How to Dress

            Great latitude in dress is allowed on these occasions. The ladies all come in morning dresses and hats; the gentlemen in light coats, wide-awake hats, caps, or straw hats. In fact, the morning dress of the seaside is quite de rigueur at a picnic. After dinner it is usual to pass the time in singing, or if there happens to be an orchestra of any kind, in dancing. This is varied by games of all kinds, croquet, etc. Frequently after this the company breaks up into little knots and coteries, each having its own centre of amusement.
Duties of Gentlemen

            Each gentleman should endeavor to do his utmost to be amusing on these occasions. If he has a musical instrument, and can play it, let him bring it – for instance, a cornet, which is barely tolerated in a private drawing-room, is a great boon, when well played at a picnic. On these occasions a large bell or gong should be taken, in order to summon the guests when required; and the guests should be careful to attend to the call at once, for many a pleasant party of this kind has been spoiled by a few selfish people keeping out of the way when wanted.

Committee of Arrangements

            Finally, it would be well on these occasions to have each department vested in the hands of one responsible person, in order that when we begin dinner we should not find a heap of forks but no knives, beef, but no mustard, lobster and lettuces but no salad-dressing, veal-and-ham, pies but no bread, and nearly fifty other such contretemps, which are sure to come about unless the matter is properly looked after and organized.

Wells, A. M., Richard A., MANNERS, CULTURE AND DRESS, Massachusetts, King, Richardson & Company Publishers, 1893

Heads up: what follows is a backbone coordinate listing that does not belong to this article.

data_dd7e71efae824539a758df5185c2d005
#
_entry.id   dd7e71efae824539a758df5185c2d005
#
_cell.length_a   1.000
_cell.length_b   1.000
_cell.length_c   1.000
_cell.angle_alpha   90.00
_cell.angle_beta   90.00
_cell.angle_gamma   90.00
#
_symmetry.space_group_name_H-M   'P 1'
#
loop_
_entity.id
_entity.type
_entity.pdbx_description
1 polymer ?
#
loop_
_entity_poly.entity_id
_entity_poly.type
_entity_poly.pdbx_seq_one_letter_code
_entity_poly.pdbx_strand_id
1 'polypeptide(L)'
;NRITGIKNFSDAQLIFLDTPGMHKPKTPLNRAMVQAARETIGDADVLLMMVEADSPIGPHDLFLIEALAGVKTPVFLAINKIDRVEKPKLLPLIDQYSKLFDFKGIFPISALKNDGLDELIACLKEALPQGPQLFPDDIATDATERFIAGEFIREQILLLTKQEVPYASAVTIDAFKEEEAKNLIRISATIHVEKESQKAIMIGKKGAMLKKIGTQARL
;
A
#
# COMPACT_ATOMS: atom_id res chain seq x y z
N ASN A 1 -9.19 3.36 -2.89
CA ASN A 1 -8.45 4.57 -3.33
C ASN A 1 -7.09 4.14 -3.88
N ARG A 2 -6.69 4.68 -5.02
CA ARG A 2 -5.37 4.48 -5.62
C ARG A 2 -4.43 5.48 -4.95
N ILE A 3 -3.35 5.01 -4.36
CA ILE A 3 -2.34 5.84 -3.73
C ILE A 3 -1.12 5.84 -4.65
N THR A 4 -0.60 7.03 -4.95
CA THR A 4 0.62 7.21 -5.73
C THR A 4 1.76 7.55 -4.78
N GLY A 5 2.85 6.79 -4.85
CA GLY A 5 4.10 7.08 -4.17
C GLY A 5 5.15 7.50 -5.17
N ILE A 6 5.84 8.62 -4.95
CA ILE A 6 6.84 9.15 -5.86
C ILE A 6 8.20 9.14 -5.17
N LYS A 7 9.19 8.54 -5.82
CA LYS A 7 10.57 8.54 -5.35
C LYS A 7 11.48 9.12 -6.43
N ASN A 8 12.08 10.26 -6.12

Friday, April 12, 2013


Diane's Antique Book Collection


Conduct in Picture-Galleries.- In visiting picture-galleries one should always maintain the deportment of a gentleman or lady. Make no loud comments, and do not seek to show superior knowledge in art matters by gratuitous criticism. Ten to one, if you have not an art education you will only be giving publicity to your own ignorance.

            Do not stand in conversation before a picture, and thus obstruct the view of others who wish to see rather than talk. If you wish to converse with any one on general subjects, draw to one side out of the way of those who wish to look at the pictures.

Wells, A. M., Richard A., MANNERS, CULTURE AND DRESS, Massachusetts, King, Richardson & Company Publishers, 1893


Friday, April 5, 2013


Diane's Antique Book Collection


Church or Fancy Fairs.- In visiting a fancy fair make no comments on either the articles or their price unless you can praise. Do not haggle over them. Pay the price demanded or let them alone. If you can conscientiously praise an article, by all means do so, as you may be giving pleasure to the maker if she chances to be within hearing.

Be guilty of no loud talking or laughing, and by all means avoid conspicuous flirting in so public a place.

 As, according to the general rules of politeness, a gentleman, must always remove his hat in the presence of ladies, so he should remain with head uncovered, carrying his hat in his hand, in a public place of this character.

 If you have a table at a fair, use no unlady like means to obtain buyers. Let a negative suffice. Not even the demands of charity can justify you in importuning others to purchase articles against their own judgment or beyond their means to purchase.

 Never be so grossly ill-bred as to retain the change if a large amount is presented than the price. Offer the change promptly, when the gentleman will be at liberty to donate it if he thinks best, and you may accept it with thanks. He is, however, under no obligation whatever to make such donation.

 Wells, A. M., Richard A., MANNERS, CULTURE AND DRESS, Massachusetts, King, Richardson & Company Publishers, 1893